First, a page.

Instead of cutting the watercolor paper into the dimensions you need, try creating a decaled edge. Lightly mark the edges of the finished card on your paper with a fine-point pencil. Dip a finger in clear water and trace along the line, moistening the paper evenly. Then, place a steel ruler on the card at the line and press down to hold the card firmly in place. Remove the excess paper using a firm, even tearing motion.
Once you have torn or cut the paper to the correct size, measure and lightly mark the center fold-line. Score the line with the edge of the bone folder, using a ruler to keep the score-line straight. Then, fold along the scored line, and press the fold flat with the edge of the bone folder.
Transferring the design to your card…
Once you have either drawn or chosen the design for your Christmas cards, place a sheet of tracing paper over top of it. You may need to make a color copy of the original so that it can be resized to fit your card. Most color copiers include this feature, though it may take a bit of experimentation to find exactly the right size.
Once you have correctly sized the design you wish to use, tape it to your work surface with a small piece of clear tape at each corner. Tape a piece of tracing paper over top of it, and tape down a top and bottom corner. Carefully trace the outlines of the design onto your tracing paper using the H graphite pencil. Lift the paper often to check that you are following the contours correctly.
If the design you have chosen will fit onto one area of your card, no further prep is necessary. I suggest one further step if the design will fill all or most of the card: watercolor paintings usually have a white border around the painted picture. Using moistened watercolor paper-tape, or blue artists’ tape, create a ¼ inch deep border around the outside of the blank Christmas card. Once your finished card is dry, you can remove the tape, and your card will have a pristine professional-looking white border.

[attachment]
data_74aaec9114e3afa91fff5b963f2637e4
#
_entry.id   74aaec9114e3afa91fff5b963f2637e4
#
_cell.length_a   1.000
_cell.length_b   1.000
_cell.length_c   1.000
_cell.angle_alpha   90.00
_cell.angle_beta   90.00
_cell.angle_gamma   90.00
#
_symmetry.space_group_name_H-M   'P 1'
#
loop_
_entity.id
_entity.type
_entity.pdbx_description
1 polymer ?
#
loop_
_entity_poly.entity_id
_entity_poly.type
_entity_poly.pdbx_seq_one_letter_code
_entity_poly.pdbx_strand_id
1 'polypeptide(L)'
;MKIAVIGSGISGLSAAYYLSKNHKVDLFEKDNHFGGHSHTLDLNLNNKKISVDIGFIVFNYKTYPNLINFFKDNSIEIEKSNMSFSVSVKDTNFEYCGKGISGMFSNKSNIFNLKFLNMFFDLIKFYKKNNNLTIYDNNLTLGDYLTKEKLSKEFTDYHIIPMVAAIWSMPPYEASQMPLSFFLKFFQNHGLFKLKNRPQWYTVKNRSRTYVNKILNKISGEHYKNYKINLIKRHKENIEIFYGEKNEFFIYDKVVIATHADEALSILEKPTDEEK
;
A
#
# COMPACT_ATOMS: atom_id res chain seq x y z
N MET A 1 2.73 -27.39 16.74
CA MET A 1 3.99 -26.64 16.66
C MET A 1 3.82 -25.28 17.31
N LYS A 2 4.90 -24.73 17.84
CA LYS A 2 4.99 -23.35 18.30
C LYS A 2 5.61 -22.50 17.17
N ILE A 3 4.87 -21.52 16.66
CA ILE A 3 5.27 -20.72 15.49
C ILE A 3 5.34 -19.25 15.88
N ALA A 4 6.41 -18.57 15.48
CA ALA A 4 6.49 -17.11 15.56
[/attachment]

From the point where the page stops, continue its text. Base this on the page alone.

Tape the card to your work surface with a piece of clear tape in each corner. Place the tracing paper pattern over the card, and position the pattern where it is most pleasing. Holding the tracing paper in place, apply a piece of clear tape to the top corners.
Carefully slide a piece of graphite paper under the tracing paper, and tape down one side. Then, raise it briefly to check the pattern is still in position, and tape down the remaining corners of the tracing paper, fastening it securely to your work surface.
Using an even pressure on your HB pencil, carefully trace the outlines of your tracing paper pattern. Lift the tape on one corner periodically to ensure the design is transferring to the card.
Check your card once you have finished tracing all the outlines to make sure you haven’t missed any lines or details, and then remove the tape completely. Your Christmas card is now ready for inking and painting.